The Supreme Court has dismissed the Department for Work and Pensions' appeal in the long running Bridge v Yates case.
Judges dismissed the appeal by a majority of four to one to uphold a Court of Appeal decision concerning the Imperial Home Decor scheme, and a previous decision.
A DWP statement said the judgment will result in some schemes being regarded as providing money purchase benefits under current legislation, even if it is possible for funding deficits to arise in respect of those benefits.
"This will place some schemes outside the scope of a wide range of legislation, including that governing scheme funding, employer debt, the Pension Protection Fund and the Financial Assistance Scheme," it said.
"Workers who hitherto thought their rights were protected have been put in doubt by a ruling of the Supreme Court. In the circumstances, the government intends to ensure these rights are clarified through retrospective legislation."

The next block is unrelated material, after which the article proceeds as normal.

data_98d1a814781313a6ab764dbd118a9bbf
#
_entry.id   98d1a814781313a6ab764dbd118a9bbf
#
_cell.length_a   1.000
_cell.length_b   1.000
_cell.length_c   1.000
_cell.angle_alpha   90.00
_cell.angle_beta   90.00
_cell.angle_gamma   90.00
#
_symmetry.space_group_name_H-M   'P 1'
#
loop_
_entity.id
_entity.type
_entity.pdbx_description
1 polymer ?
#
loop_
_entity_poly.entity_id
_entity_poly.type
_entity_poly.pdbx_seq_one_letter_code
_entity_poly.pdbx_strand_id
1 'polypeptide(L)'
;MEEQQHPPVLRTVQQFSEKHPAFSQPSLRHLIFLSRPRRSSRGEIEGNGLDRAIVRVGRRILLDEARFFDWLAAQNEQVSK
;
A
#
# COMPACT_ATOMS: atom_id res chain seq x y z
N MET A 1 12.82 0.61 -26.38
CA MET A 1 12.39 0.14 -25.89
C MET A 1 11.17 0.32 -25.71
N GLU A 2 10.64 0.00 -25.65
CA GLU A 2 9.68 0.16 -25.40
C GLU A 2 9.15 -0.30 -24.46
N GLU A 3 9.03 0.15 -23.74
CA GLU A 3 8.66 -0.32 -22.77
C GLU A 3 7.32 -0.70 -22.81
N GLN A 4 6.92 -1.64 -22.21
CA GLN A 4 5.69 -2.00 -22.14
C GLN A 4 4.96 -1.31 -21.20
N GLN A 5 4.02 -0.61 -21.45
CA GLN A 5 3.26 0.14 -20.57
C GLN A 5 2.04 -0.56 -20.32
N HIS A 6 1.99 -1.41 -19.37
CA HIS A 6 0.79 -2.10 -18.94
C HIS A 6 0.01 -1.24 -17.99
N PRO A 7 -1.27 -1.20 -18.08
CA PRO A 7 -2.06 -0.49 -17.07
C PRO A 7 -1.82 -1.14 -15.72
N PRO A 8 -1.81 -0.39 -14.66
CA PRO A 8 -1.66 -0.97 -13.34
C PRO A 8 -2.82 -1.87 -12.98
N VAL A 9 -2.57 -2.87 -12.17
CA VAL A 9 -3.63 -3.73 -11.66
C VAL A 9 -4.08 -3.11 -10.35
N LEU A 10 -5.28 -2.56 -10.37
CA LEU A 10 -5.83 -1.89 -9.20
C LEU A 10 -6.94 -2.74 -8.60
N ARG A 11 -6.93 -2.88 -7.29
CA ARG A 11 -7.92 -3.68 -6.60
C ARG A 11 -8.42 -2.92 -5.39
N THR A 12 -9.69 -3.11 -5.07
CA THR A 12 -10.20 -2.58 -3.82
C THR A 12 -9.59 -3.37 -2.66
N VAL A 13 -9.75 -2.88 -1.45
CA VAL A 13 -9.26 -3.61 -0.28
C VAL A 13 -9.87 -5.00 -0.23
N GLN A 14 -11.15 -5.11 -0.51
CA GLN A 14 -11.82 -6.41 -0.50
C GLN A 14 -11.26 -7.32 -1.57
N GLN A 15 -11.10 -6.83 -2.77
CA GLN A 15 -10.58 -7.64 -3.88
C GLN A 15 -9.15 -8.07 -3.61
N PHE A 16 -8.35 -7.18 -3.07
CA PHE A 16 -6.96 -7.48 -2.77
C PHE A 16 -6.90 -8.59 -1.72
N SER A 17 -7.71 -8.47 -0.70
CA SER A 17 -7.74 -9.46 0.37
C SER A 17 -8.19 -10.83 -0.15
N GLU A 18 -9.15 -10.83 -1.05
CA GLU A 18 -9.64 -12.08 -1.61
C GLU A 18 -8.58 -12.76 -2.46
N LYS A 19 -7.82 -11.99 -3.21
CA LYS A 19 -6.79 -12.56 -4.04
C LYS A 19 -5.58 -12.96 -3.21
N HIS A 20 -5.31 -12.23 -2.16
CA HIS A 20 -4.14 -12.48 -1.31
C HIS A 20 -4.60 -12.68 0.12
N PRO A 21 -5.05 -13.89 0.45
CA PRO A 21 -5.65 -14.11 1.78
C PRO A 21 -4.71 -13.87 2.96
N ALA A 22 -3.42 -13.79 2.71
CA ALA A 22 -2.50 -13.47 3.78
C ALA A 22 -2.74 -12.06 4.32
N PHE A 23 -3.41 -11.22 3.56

The DWP now plans to introduce retrospective legislation to protect scheme members' benefits. It is also also considering transitional protection.
Bridge Trustees chairman Giles Orton said: "The majority judgment, delivered by Lord Walker was "admirable", and goes further than the Court of Appeal in attempting to define money purchase benefits.
"However, the court still faced the problem that the underlying legislation that it had to interpret is poorly drafted.
"It is to be hoped that the DWP will go back to the drawing board and endeavour to tidy up the definition, at the same time as ensuring that where money purchase schemes can get into deficit, the scheme protection legislation, including the Pensions Protection Fund, will apply," he said.
The case - funded by the DWP - was heard at a two day hearing in June.
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